Still, Sovine-Miller didn’t win every battle this session. After Initiative 300 passed in November 2016, allowing social marijuana consumption at some Denver businesses, the state’s liquor and tobacco enforcement division passed a rule banning operations with liquor licenses from participating. Denver Relief Consulting, lead backer of the initiative, hired Sovine-Miller to fight the new rule. She says she nearly had the regulation overturned at the legislature’s Committee on Legal Services — but at the last minute, liquor lobbyists rallied in support of the rule, keeping the dual-consumption ban on the books. This was one of her first inklings that she’d be going up against established industries threatened by cannabis reforms. “The alcohol industry is probably our biggest foe right now,” says Khalatbari. According to him, alcohol interests are scared that legal marijuana use could cut into liquor sales. That could be why the anti-marijuana organization Smart Colorado counts among its major sponsors the Adolph Coors Foundation, founded by the multibillion-dollar Coors beer dynasty.
Outside business interests aren’t the only ones challenging marijuana reforms. Sovine-Miller’s attempts to remove barriers to entry into the cannabis industry have been opposed on multiple occasions by lobbyists theoretically on her side. Early in the 2017 session, while lobbying for a cannabis trade school, she approached the Marijuana Enforcement Division about allowing out-of-state students to obtain a marijuana occupational license so they could get hands-on training in dispensaries. MED staff offered to go one better, suggesting that they remove the residency requirement for all types of occupational licenses. But when the Marijuana Industry Group’s Miller learned of the proposal, she told Sovine-Miller she’d fight the far-reaching change. “Our position was to support exemptions to the residency requirement for temporary work permits as originally proposed and passed by bill sponsors,” says MIG executive director Kristi Kelly in an e-mail.
“Why would anyone in the industry oppose removing the residency requirements when the MED was perfectly okay with it and it would make everyone’s lives easier?” asks another cannabis lobbyist, who requests anonymity.
Khalatbari says that established marijuana interests were similarly protectionist when he worked to pass Initiative 300. No major cannabis companies or industry groups supported allowing consumption clubs in Denver. “They don’t want people stepping into their territory — I get it,” he says. “But at the same time, they have completely lost sight of the patient, the consumer, and making sure this is an environment that is best for them.”
Along with being the only marijuana lobbyist who spends the majority of her time on patient issues, Sovine-Miller is one of the few cannabis lobbyists who doesn’t also work for clients that many marijuana activists would consider the enemy: alcohol businesses and pharmaceutical firms. And the feeling is mutual: Both industries have supported anti-legalization efforts in other states. Along with the Marijuana Industry Group, Kara Miller represents the Colorado Licensed Beverage Association, the Korean Retail Liquor Association of Colorado, the Colorado Distillers Guild and AbbVie pharmaceuticals. Brock Herzberg, who does marijuana lobbying for Miller, also works for GlaxoSmithKline, Johnson & Johnson and the Wine Institute. Solomon Malick and Brett Moore, lobbyists for the Colorado Cannabis Chamber of Commerce, count among their clients Astellas Pharma and the Colorado Bar Owners Association. And Peggi O’Keefe of the Cannabis Business Alliance lobbies for the Generic Pharmaceutical Association.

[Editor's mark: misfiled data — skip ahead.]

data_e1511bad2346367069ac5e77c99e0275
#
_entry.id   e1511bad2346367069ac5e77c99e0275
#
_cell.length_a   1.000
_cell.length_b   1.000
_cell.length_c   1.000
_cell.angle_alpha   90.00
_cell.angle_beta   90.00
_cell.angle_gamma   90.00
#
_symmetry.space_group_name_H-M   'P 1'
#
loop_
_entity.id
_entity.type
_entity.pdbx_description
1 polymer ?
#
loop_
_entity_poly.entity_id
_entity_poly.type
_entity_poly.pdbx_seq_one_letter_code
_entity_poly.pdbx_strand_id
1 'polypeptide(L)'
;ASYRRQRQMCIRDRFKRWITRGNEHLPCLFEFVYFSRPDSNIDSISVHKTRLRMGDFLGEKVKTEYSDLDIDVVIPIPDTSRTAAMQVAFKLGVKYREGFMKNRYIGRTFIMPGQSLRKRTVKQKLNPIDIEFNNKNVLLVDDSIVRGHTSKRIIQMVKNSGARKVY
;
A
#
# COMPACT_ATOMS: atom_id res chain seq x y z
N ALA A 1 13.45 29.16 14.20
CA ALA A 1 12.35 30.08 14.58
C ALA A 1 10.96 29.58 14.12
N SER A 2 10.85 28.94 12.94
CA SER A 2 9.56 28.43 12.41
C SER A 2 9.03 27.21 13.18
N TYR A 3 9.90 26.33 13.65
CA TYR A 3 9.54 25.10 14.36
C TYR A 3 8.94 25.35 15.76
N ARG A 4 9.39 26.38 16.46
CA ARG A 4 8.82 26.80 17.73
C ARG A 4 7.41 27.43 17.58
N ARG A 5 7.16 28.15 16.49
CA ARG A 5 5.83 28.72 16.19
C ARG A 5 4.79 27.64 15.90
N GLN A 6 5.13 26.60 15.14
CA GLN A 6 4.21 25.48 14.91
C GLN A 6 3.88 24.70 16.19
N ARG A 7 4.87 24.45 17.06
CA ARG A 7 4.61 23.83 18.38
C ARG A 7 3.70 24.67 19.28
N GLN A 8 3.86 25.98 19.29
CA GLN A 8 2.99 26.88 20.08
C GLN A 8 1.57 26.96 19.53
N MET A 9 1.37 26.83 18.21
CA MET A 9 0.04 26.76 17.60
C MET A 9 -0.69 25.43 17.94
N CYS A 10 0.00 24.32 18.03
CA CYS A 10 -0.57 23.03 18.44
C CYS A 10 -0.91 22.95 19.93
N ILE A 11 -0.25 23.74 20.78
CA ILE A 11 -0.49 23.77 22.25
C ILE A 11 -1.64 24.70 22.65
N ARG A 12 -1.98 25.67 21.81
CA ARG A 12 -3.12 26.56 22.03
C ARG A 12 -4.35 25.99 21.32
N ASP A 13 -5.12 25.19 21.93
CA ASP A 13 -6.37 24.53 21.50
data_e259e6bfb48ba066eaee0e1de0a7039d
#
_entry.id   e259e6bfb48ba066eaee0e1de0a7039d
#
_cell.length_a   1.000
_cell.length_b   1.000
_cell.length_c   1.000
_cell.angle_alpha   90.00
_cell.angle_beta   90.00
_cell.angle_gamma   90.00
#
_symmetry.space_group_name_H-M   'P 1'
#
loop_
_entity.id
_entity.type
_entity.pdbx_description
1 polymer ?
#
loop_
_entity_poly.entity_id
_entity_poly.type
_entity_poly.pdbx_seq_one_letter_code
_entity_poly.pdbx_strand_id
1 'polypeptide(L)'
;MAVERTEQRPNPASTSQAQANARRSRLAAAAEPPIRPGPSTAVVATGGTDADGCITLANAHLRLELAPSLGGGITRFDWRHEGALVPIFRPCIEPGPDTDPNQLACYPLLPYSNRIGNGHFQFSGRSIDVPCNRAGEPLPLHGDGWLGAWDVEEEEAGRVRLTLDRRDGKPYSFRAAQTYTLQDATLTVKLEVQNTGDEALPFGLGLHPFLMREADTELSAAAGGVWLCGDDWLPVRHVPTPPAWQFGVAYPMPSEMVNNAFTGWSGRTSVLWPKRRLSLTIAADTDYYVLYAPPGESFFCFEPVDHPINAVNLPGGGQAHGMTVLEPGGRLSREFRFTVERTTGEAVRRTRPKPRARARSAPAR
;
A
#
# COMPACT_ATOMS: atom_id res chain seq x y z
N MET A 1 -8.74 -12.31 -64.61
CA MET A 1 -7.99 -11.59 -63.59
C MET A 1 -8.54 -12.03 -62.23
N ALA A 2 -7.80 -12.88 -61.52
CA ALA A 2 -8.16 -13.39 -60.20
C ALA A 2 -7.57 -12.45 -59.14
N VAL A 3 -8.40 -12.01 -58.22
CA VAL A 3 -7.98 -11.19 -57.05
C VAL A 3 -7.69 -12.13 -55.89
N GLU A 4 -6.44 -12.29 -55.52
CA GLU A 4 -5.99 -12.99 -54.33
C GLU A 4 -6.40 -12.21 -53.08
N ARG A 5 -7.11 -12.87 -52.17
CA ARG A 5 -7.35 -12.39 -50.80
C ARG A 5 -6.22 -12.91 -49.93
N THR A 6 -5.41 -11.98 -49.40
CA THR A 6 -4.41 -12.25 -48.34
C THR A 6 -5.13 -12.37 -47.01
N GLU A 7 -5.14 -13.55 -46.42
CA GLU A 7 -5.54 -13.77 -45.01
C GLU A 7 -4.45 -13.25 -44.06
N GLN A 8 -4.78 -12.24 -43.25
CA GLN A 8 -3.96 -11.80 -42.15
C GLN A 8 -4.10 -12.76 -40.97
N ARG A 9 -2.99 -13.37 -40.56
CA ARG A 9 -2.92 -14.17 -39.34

“I think this is because the industry is so young; you don’t have many lobbyists at the Capitol who are career cannabis people,” says Kevin Gallagher, executive director of the Cannabis Business Alliance. “For me, personally, it is a concern. I haven’t seen anything super-obvious this session where there was a conflict of interest, but this can certainly be an issue moving forward, depending on what is being passed.”
Some conflicts of interest might already be emerging. Brett More, a lobbyist for the Colorado Cannabis Chamber of Commerce, opposed a bill this session that would have created a new state license for marijuana consumption clubs. According to the Secretary of State’s registered lobbyist database, he did so on behalf of another client, the American Heart Association.
Most of these cannabis lobbyists declined to respond to interview requests. Miller and Herzberg referred questions to MIG executive director Kristi Kelly, who writes in an e-mail, “Like any business relationship, our contractors and consultants are asked to disclose any potential conflicts of interest. If something arises, we address it. This is something that happens at law firms and other service-based providers all of the time.”
Maybe it makes sense for marijuana interests to hire lobbyists with experience in similar industries, like alcohol and pharmaceuticals. But Khalatbari thinks that soon enough, the conflicts of interest between marijuana and larger industries will rise to the forefront, and the current jockeying for power at the Capitol will pale in comparison to political fights to come. “The big boys in the industry think they’re being proactive and lobbying for their own protection, but ultimately they’re going to be trying to protect themselves from bigger industries like tobacco and pharmaceuticals,” he says. “As soon as it’s legalized federally, these marijuana groups are all going to be at a huge disadvantage.”